Groundbreaking Vibrating Weight Loss Pill May Cut Food Consumption by 40%

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An artist’s impression of the VIBES pill inside the stomach. (Srinivasan et al., Science Advances)

Losing extra weight can be challenging, especially when craving a sense of fullness. This has led researchers to continuously explore inventive methods to deceive our stomachs into believing they’ve enjoyed a satisfying meal.

MIT engineers have introduced an innovative solution to the challenge by creating a vibrating pill. This pill stimulates specialized stretch sensors in the stomach wall, sending signals to the brain that convey a sense of fullness.

“For somebody who wants to lose weight or control their appetite, it could be taken before each meal,” says former MIT student Shriya Srinivasan, who is now a bioengineer at Harvard University.

“This could be really interesting in that it would provide an option that could minimize the side effects that we see with the other pharmacological treatments out there.”

Roughly 40% of adults in the United States are currently classified as obese, and almost 30% fall into the overweight category. While the connection between body mass and well-being is intricate, the difficulties linked to carrying excess stored fat can often result in a range of concerning health conditions.

Weight gain often leads to a diminished capacity to find contentment in consuming smaller portions of food, particularly those rich in fats and sugars. Managing calorie intake through dieting becomes challenging when the brain is accustomed to anticipating more.

Various methods exist to manipulate our body’s digestive circuitry and suppress the hunger response. These approaches range from filling the stomach with low-calorie substances like water to more drastic measures such as bariatric surgery.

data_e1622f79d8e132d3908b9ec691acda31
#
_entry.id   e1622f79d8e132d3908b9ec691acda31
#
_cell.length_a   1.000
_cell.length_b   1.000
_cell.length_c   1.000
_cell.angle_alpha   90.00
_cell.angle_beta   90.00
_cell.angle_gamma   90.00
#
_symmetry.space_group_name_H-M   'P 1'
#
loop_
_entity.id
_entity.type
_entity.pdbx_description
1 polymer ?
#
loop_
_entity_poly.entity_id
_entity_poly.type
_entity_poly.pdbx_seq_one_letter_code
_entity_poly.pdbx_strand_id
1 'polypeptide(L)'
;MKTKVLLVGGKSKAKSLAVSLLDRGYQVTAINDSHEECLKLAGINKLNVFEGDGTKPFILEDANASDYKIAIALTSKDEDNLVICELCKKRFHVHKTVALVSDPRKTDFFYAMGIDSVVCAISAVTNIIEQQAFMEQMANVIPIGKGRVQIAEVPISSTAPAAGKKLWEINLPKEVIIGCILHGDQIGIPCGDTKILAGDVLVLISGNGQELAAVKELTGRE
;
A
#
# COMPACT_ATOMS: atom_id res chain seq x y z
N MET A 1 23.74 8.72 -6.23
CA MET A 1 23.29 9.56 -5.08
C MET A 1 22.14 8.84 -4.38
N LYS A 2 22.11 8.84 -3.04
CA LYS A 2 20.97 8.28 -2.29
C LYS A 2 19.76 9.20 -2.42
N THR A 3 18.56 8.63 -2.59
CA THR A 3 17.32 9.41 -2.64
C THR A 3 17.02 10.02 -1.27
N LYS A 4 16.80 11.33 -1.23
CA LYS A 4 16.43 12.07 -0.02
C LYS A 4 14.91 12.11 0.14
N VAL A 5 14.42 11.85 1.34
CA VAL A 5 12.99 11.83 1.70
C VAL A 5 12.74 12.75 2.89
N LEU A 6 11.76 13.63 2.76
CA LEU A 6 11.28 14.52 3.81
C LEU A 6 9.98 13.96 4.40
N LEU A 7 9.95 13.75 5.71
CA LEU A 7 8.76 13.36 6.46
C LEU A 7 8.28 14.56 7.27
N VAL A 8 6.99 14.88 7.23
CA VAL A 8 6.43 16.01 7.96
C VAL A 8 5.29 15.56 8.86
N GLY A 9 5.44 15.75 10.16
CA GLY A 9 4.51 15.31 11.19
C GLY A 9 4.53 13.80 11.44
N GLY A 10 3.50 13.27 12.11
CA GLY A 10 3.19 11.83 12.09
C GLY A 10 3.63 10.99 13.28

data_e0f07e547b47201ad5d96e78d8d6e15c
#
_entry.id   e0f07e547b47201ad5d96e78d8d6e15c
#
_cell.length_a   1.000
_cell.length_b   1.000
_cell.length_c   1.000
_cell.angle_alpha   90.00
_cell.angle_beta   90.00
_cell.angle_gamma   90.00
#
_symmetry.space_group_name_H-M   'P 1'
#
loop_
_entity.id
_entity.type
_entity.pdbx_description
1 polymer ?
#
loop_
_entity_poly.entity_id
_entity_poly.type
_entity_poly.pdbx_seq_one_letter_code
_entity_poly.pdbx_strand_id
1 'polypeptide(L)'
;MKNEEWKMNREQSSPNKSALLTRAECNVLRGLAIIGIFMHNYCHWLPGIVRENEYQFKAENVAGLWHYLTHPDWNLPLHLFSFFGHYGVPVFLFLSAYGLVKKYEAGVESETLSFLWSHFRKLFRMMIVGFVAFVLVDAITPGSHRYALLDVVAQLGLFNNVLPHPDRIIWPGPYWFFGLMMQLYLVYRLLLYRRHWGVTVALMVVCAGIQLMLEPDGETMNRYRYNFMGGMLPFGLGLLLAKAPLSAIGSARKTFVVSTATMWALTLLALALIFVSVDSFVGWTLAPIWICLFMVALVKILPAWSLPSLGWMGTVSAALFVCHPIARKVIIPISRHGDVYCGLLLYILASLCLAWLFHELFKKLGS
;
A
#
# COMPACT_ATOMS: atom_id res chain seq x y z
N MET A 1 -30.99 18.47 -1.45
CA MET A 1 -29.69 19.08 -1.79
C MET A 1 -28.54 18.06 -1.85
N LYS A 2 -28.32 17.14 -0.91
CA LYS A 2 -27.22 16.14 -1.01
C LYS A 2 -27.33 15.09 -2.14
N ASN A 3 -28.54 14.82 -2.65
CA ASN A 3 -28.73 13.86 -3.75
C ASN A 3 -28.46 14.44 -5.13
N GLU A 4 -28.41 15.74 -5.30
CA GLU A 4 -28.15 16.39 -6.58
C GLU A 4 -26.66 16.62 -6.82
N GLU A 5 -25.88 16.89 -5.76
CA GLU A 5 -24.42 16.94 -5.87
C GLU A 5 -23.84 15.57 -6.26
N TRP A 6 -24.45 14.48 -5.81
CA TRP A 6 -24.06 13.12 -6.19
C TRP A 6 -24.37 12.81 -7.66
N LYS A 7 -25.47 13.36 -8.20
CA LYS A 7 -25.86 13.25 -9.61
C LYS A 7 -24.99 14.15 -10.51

Some approaches focus on altering the brain’s chemistry, utilizing pharmaceuticals to eliminate the sensation of emptiness.

Like many medical interventions, each approach comes with its own set of advantages and disadvantages. Medications may have side effects, surgery is a highly invasive option, and not everyone finds satisfaction in filling up on cabbage soup.

“For a lot of populations, some of the more effective therapies for obesity are very costly. At scale, our device could be manufactured at a pretty cost-effective price point,” says Srinivasan.

The device is inherently straightforward. Known as a Vibrating Ingestible BioElectronic Stimulator (VIBES) pill, it comprises a capsule measuring 30.65 millimeters (slightly over 1 inch) in length, coated in a gelatinous membrane that dissolves within minutes of ingestion.

The VIBES pill activates stretch receptors in the gut to produce a feeling of fullness (Srinivasan, et al., Science Advances)

Contained within is a spring-loaded mechanism that activates a vibrating motor once the capsule safely reaches the stomach. The motor produces vibrations at frequencies specifically tuned to stimulate sensory nerves in the stomach wall, typically responsive to the stretching of tissues.

Trialed on ten robust young Yorkshire pigs, the capsules were observed for movement, safety, duration, and, ultimately, their effectiveness in reducing food intake. Each animal ingested the VIBE pill 20 minutes before their meal, with the device then vibrating in their stomach for approximately half an hour.

The pill not only led to an increase in hormones signaling the brain’s departure from hunger mode, but the pigs with the vibrating pill in their stomachs responded by consuming 40 percent less food than their voracious counterparts.

This also translated into an effective method of weight loss, as the test pigs exhibited slower weight gain during the experimental period. Without any signs of internal damage, the pigs naturally passed the capsules a few days later, unaware of the VIBE’s journey.

The researchers are currently exploring ways to extend the device’s operating time and adapt its design for clinical trials in humans, with the hope that it could become a groundbreaking method for weight loss.

The study findings were published in Science Advances.